2004 saw Jane recording the title song for the new Care Bears movie and touring for most of the year through Canada and the United States. Her performances included appearances at the Montreal Jazz Festival,with highly respected pianist Tim Ray; a tribute concert for Neil Young curated by Hal Wilner in Brooklyn, NY; and an invitation to a literary festival in Madison, Wisconsin.
2005 has been a watershed year for Jane as she continues to be a pioneer in marketing her work as well as creating it. In June, Jane discontinued the production of all CDs and merchandise and launched 'The Log Cabin', an online MP3 store at her website www.sheeba.ca. 'The Log Cabin'enables her fans to download Jane's entire musical catalogue (much of which was out of print) directly from the artist. More unusually, in addition to music, Siberry has made available her music videos and talk show Beauty Train at high quality, and has plans to sell e-books as well in future. By moving from physical to electronic inventory (which requires no maintenance and you never run out of stock!), Jane will concentrate on her latest original recording, tentatively entitled Lily. This will be the first original recording Siberry has made since 1993's When I Was A Boy. Her leap to virtual inventory mirrors her strong steps towards devoting herself even more completely to being a pure artist. She will also move away from having a 'home', 'car' and anything she considers anti-'travelling light' to simply living where she works. Her response to 'where do you live?' will not be 'nowhere' but 'everywhere'.Jane was recently honoured by the Canada Council as outstanding artist in the field of music with the 2005 Victor Martyn Lynch-Staunton Award.
Early in 2006, Siberry closed her Sheeba office, then auctioned and sold nearly all of her possessions via eBay including her Toronto home and her musical instruments. She retained one travelling guitar, but none of the other instruments featured on her albums and in her concerts. In 2006, she told The Globe and Mail that she had kept a very few precious possessions, including her Miles Davis CDs, in storage.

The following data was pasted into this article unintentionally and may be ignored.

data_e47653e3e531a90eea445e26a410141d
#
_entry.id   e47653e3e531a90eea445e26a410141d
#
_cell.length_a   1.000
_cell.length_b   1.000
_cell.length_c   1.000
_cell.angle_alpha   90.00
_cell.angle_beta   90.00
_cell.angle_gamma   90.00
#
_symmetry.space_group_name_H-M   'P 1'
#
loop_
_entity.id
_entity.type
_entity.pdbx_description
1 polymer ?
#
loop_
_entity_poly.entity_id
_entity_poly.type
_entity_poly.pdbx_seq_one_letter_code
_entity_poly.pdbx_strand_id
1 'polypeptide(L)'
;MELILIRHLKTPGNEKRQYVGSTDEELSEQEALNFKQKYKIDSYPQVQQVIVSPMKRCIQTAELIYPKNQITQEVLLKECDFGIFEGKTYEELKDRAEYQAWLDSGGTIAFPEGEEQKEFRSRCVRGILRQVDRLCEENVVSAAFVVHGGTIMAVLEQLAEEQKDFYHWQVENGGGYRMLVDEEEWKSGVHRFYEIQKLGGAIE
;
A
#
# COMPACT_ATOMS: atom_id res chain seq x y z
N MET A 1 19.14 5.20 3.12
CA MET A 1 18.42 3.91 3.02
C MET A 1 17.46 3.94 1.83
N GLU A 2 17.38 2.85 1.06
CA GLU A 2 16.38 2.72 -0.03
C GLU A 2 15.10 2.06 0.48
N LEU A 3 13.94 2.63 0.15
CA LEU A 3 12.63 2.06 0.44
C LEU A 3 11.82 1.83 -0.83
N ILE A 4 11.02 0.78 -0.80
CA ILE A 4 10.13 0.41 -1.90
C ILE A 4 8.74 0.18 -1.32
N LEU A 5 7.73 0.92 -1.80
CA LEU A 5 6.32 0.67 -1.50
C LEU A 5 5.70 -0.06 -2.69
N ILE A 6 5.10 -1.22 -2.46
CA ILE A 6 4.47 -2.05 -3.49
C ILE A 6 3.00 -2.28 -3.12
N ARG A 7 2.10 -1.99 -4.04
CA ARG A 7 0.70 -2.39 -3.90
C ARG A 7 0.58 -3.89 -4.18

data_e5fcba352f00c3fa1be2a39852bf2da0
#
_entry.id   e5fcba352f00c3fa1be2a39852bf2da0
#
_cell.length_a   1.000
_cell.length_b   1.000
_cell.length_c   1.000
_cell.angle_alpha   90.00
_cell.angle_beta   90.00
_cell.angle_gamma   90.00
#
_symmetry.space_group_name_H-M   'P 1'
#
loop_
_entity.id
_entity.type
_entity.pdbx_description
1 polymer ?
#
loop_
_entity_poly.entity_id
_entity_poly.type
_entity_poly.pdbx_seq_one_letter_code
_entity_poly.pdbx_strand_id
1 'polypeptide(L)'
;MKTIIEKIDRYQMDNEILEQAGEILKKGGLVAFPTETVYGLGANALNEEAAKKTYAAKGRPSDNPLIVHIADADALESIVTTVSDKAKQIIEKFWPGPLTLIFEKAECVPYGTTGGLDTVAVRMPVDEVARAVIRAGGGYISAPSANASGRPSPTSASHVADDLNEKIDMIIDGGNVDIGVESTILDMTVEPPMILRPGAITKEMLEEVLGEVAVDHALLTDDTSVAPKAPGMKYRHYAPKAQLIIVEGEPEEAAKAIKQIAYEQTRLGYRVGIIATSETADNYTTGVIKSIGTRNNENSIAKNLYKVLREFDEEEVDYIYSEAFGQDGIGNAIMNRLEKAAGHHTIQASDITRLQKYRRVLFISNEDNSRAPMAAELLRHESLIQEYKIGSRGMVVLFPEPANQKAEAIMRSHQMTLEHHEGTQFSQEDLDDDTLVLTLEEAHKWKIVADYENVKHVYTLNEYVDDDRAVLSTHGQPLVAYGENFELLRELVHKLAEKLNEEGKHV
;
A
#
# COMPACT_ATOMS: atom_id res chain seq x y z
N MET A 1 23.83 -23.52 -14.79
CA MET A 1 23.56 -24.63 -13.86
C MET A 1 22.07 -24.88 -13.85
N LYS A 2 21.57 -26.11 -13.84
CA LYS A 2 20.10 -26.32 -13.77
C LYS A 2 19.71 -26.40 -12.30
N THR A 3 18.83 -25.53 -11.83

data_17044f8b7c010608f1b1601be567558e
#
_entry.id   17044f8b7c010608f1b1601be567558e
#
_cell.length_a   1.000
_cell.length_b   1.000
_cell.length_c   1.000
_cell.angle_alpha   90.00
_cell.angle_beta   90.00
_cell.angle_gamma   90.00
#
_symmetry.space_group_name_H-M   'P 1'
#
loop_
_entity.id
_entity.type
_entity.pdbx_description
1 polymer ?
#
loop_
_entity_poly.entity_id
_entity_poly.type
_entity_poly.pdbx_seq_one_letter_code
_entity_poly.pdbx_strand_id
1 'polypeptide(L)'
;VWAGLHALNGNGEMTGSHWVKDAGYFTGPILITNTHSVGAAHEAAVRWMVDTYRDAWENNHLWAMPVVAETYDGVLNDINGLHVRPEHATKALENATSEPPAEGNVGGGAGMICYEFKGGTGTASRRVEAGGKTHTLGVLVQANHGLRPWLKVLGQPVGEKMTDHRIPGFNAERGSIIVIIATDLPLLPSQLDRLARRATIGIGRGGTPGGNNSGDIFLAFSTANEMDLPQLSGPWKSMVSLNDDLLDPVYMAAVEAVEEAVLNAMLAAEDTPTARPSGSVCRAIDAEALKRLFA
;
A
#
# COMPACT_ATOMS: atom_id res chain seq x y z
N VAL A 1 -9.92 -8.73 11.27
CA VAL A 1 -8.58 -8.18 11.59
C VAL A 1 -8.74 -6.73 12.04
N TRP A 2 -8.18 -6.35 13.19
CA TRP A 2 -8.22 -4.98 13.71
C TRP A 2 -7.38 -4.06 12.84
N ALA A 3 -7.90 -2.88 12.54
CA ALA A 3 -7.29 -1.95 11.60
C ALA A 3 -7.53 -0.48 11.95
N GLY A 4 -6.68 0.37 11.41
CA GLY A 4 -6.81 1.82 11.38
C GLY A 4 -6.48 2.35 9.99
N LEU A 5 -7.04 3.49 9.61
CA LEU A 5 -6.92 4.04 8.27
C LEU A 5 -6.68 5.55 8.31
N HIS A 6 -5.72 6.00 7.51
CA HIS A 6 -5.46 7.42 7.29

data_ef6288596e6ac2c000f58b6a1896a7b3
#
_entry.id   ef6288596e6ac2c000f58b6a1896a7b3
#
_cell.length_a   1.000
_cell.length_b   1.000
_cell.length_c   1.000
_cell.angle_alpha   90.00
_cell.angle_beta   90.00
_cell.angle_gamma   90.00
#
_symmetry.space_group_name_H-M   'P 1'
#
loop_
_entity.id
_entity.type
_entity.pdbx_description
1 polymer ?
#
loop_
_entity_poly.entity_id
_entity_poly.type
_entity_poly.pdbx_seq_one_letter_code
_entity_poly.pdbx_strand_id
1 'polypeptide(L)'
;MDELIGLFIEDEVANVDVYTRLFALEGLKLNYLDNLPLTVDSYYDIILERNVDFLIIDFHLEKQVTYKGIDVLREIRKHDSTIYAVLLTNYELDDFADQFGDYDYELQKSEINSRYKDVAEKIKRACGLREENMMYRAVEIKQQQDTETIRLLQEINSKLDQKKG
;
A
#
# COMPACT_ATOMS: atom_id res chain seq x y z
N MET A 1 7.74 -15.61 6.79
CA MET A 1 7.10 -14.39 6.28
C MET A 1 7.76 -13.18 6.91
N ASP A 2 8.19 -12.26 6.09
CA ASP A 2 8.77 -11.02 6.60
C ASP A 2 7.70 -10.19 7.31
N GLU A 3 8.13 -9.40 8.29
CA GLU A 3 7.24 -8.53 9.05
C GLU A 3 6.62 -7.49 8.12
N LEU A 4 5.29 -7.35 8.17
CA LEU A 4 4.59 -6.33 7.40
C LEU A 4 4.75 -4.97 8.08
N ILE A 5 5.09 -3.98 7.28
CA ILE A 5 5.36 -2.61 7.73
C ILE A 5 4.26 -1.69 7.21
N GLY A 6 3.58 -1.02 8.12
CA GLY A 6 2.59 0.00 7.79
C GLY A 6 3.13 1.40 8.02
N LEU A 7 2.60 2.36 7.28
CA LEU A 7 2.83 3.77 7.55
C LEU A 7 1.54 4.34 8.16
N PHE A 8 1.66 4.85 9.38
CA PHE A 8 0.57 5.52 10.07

"I felt the need to make some strong changes in my life. It seemed important to change my name, so I did. I changed it to a name that I thought was simple, an empty cup. I had never heard the name Issa before, and it turns out to have some wonderful meanings, including a haiku poet in Japan, and the name that Jesus had in India. But two weeks ago I officially changed my name back to Jane Siberry. I felt with the name change, I had gotten in my own way, in terms of devoting myself to my career, making my work available to people. So, Jane Siberry is my name again until further notice, but I feel richer from having been Issa for three years." Jane Siberry, explaining her time as "Issa" in 2009.
In 2009, Issa released the second album in the "Three Queens" trilogy, With What Shall I Keep Warm? However, it was plain that her identity was no longer fixed, as both of the names she'd used as a musician - "Issa" and "Jane Siberry" - were included on the cover. In December 2009, she notified her fans that she had recently changed her name from Issa back to Jane Siberry, feeling that the process of working under a different name had run its course.
Inspired by the dichotomy between frequent e-mails from devoted international fans asking her to play a concert in their city and her difficulty in finding a suitable concert promoter, Siberry launched a "microtour" through her fan mailing list in 2010, in which she offered to play small venues ranging from intimate cafés to fans' own homes in any location in Europe where one or more fans could organize a space, an audience of about 20 to 30 people and a night of accommodation.
In May 2010, Siberry made her entire back catalogue of music available as free downloads in MP3 and AIFF formats. She had previously employed a flexible pricing policy, stating "I started feeling weird about holding back anything people wanted because of the money. It just felt wrong to my stomach, so I made a flexible interface so people could take it with whatever reasoning they felt was right, and I didn't have to worry about it any more."
In March 2011, Siberry advised her fans through her mailing list that the third album of the "Three Queens" trilogy was almost ready (having been "nearly completed" several times before), and that she intended to release a fourth disc as part of the collection. The album, Meshach Dreams Back was released later in 2011 and was the first album to be credited to "Jane Siberry" for eight years.